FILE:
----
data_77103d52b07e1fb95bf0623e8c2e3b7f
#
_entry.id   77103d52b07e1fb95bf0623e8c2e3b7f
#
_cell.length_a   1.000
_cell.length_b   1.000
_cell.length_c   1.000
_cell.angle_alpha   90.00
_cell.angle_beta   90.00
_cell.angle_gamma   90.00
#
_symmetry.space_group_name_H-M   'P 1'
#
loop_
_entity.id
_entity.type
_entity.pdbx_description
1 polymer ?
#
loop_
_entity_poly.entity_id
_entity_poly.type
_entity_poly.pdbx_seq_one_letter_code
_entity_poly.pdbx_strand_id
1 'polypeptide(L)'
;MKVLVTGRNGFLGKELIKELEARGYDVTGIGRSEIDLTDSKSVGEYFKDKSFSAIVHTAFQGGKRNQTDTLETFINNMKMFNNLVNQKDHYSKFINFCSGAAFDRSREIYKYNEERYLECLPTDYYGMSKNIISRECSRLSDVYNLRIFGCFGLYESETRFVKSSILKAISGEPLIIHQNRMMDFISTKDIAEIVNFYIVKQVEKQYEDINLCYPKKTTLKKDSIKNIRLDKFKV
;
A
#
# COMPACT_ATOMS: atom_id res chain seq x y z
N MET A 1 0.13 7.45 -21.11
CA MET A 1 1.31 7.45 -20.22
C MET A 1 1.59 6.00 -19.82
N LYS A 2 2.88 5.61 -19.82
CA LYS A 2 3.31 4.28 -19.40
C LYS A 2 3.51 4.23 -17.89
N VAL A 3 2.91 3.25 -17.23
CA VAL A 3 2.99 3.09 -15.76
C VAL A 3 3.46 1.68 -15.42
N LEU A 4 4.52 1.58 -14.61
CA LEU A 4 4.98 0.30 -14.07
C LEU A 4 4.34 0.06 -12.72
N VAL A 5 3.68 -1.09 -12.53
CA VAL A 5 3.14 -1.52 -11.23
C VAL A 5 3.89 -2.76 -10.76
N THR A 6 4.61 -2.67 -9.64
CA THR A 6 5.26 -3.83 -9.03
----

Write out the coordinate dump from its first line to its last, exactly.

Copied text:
data_77103d52b07e1fb95bf0623e8c2e3b7f
#
_entry.id   77103d52b07e1fb95bf0623e8c2e3b7f
#
_cell.length_a   1.000
_cell.length_b   1.000
_cell.length_c   1.000
_cell.angle_alpha   90.00
_cell.angle_beta   90.00
_cell.angle_gamma   90.00
#
_symmetry.space_group_name_H-M   'P 1'
#
loop_
_entity.id
_entity.type
_entity.pdbx_description
1 polymer ?
#
loop_
_entity_poly.entity_id
_entity_poly.type
_entity_poly.pdbx_seq_one_letter_code
_entity_poly.pdbx_strand_id
1 'polypeptide(L)'
;MKVLVTGRNGFLGKELIKELEARGYDVTGIGRSEIDLTDSKSVGEYFKDKSFSAIVHTAFQGGKRNQTDTLETFINNMKMFNNLVNQKDHYSKFINFCSGAAFDRSREIYKYNEERYLECLPTDYYGMSKNIISRECSRLSDVYNLRIFGCFGLYESETRFVKSSILKAISGEPLIIHQNRMMDFISTKDIAEIVNFYIVKQVEKQYEDINLCYPKKTTLKKDSIKNIRLDKFKV
;
A
#
# COMPACT_ATOMS: atom_id res chain seq x y z
N MET A 1 0.13 7.45 -21.11
CA MET A 1 1.31 7.45 -20.22
C MET A 1 1.59 6.00 -19.82
N LYS A 2 2.88 5.61 -19.82
CA LYS A 2 3.31 4.28 -19.40
C LYS A 2 3.51 4.23 -17.89
N VAL A 3 2.91 3.25 -17.23
CA VAL A 3 2.99 3.09 -15.76
C VAL A 3 3.46 1.68 -15.42
N LEU A 4 4.52 1.58 -14.61
CA LEU A 4 4.98 0.30 -14.07
C LEU A 4 4.34 0.06 -12.72
N VAL A 5 3.68 -1.09 -12.53
CA VAL A 5 3.14 -1.52 -11.23
C VAL A 5 3.89 -2.76 -10.76
N THR A 6 4.61 -2.67 -9.64
CA THR A 6 5.26 -3.83 -9.03